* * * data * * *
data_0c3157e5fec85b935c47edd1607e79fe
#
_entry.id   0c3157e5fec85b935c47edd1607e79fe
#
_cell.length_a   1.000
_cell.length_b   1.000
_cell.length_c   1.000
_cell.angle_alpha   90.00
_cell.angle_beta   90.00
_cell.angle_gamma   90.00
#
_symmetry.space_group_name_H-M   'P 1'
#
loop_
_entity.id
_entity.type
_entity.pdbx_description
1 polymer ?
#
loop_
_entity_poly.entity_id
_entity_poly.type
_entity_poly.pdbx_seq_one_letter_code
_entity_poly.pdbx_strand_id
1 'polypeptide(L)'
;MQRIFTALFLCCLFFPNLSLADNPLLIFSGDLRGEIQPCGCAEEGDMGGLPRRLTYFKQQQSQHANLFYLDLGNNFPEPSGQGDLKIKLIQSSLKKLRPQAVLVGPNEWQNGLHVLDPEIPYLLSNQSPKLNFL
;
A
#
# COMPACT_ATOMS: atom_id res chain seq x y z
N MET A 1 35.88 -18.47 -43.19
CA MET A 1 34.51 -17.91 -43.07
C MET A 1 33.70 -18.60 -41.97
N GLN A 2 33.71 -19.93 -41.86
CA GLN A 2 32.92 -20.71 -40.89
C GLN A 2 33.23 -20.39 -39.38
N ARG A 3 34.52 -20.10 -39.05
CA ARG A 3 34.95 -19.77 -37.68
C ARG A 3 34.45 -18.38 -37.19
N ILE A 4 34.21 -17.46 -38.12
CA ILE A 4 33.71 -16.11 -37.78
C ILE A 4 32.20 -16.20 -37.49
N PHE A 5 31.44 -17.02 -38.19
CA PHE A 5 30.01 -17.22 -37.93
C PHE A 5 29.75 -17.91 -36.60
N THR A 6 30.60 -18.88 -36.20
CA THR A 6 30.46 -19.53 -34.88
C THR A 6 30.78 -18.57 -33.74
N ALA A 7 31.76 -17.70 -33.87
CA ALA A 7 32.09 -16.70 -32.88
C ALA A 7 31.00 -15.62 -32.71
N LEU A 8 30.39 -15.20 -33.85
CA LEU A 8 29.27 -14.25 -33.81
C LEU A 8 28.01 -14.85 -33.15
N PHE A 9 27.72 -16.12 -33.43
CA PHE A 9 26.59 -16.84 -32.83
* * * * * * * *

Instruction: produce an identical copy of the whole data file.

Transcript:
data_0c3157e5fec85b935c47edd1607e79fe
#
_entry.id   0c3157e5fec85b935c47edd1607e79fe
#
_cell.length_a   1.000
_cell.length_b   1.000
_cell.length_c   1.000
_cell.angle_alpha   90.00
_cell.angle_beta   90.00
_cell.angle_gamma   90.00
#
_symmetry.space_group_name_H-M   'P 1'
#
loop_
_entity.id
_entity.type
_entity.pdbx_description
1 polymer ?
#
loop_
_entity_poly.entity_id
_entity_poly.type
_entity_poly.pdbx_seq_one_letter_code
_entity_poly.pdbx_strand_id
1 'polypeptide(L)'
;MQRIFTALFLCCLFFPNLSLADNPLLIFSGDLRGEIQPCGCAEEGDMGGLPRRLTYFKQQQSQHANLFYLDLGNNFPEPSGQGDLKIKLIQSSLKKLRPQAVLVGPNEWQNGLHVLDPEIPYLLSNQSPKLNFL
;
A
#
# COMPACT_ATOMS: atom_id res chain seq x y z
N MET A 1 35.88 -18.47 -43.19
CA MET A 1 34.51 -17.91 -43.07
C MET A 1 33.70 -18.60 -41.97
N GLN A 2 33.71 -19.93 -41.86
CA GLN A 2 32.92 -20.71 -40.89
C GLN A 2 33.23 -20.39 -39.38
N ARG A 3 34.52 -20.10 -39.05
CA ARG A 3 34.95 -19.77 -37.68
C ARG A 3 34.45 -18.38 -37.19
N ILE A 4 34.21 -17.46 -38.12
CA ILE A 4 33.71 -16.11 -37.78
C ILE A 4 32.20 -16.20 -37.49
N PHE A 5 31.44 -17.02 -38.19
CA PHE A 5 30.01 -17.22 -37.93
C PHE A 5 29.75 -17.91 -36.60
N THR A 6 30.60 -18.88 -36.20
CA THR A 6 30.46 -19.53 -34.88
C THR A 6 30.78 -18.57 -33.74
N ALA A 7 31.76 -17.70 -33.87
CA ALA A 7 32.09 -16.70 -32.88
C ALA A 7 31.00 -15.62 -32.71
N LEU A 8 30.39 -15.20 -33.85
CA LEU A 8 29.27 -14.25 -33.81
C LEU A 8 28.01 -14.85 -33.15
N PHE A 9 27.72 -16.12 -33.43
CA PHE A 9 26.59 -16.84 -32.83